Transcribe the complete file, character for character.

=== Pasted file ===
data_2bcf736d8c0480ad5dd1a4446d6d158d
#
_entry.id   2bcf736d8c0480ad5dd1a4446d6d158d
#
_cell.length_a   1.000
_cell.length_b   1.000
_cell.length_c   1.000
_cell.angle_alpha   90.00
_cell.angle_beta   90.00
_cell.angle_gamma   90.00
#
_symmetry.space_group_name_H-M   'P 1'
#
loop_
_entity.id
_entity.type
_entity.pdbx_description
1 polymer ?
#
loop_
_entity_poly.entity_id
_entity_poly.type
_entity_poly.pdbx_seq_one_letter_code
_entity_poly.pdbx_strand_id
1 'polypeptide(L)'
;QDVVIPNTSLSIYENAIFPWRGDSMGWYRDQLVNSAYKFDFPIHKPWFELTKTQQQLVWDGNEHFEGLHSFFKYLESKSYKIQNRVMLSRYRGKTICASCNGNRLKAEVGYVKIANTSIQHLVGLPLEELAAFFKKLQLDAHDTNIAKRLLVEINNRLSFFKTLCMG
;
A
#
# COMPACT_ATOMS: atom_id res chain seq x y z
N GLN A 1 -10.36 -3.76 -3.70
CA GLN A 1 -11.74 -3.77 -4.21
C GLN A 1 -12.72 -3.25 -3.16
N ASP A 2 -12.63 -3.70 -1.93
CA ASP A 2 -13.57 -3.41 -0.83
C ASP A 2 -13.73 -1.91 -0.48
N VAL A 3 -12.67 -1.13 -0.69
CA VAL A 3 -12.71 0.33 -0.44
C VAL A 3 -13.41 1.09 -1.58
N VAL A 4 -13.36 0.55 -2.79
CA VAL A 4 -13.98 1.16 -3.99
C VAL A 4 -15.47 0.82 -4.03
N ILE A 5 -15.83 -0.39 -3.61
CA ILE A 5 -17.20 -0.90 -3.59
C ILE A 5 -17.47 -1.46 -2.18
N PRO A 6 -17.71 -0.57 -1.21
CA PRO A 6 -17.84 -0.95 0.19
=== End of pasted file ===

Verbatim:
data_2bcf736d8c0480ad5dd1a4446d6d158d
#
_entry.id   2bcf736d8c0480ad5dd1a4446d6d158d
#
_cell.length_a   1.000
_cell.length_b   1.000
_cell.length_c   1.000
_cell.angle_alpha   90.00
_cell.angle_beta   90.00
_cell.angle_gamma   90.00
#
_symmetry.space_group_name_H-M   'P 1'
#
loop_
_entity.id
_entity.type
_entity.pdbx_description
1 polymer ?
#
loop_
_entity_poly.entity_id
_entity_poly.type
_entity_poly.pdbx_seq_one_letter_code
_entity_poly.pdbx_strand_id
1 'polypeptide(L)'
;QDVVIPNTSLSIYENAIFPWRGDSMGWYRDQLVNSAYKFDFPIHKPWFELTKTQQQLVWDGNEHFEGLHSFFKYLESKSYKIQNRVMLSRYRGKTICASCNGNRLKAEVGYVKIANTSIQHLVGLPLEELAAFFKKLQLDAHDTNIAKRLLVEINNRLSFFKTLCMG
;
A
#
# COMPACT_ATOMS: atom_id res chain seq x y z
N GLN A 1 -10.36 -3.76 -3.70
CA GLN A 1 -11.74 -3.77 -4.21
C GLN A 1 -12.72 -3.25 -3.16
N ASP A 2 -12.63 -3.70 -1.93
CA ASP A 2 -13.57 -3.41 -0.83
C ASP A 2 -13.73 -1.91 -0.48
N VAL A 3 -12.67 -1.13 -0.69
CA VAL A 3 -12.71 0.33 -0.44
C VAL A 3 -13.41 1.09 -1.58
N VAL A 4 -13.36 0.55 -2.79
CA VAL A 4 -13.98 1.16 -3.99
C VAL A 4 -15.47 0.82 -4.03
N ILE A 5 -15.83 -0.39 -3.61
CA ILE A 5 -17.20 -0.90 -3.59
C ILE A 5 -17.47 -1.46 -2.18
N PRO A 6 -17.71 -0.57 -1.21
CA PRO A 6 -17.84 -0.95 0.19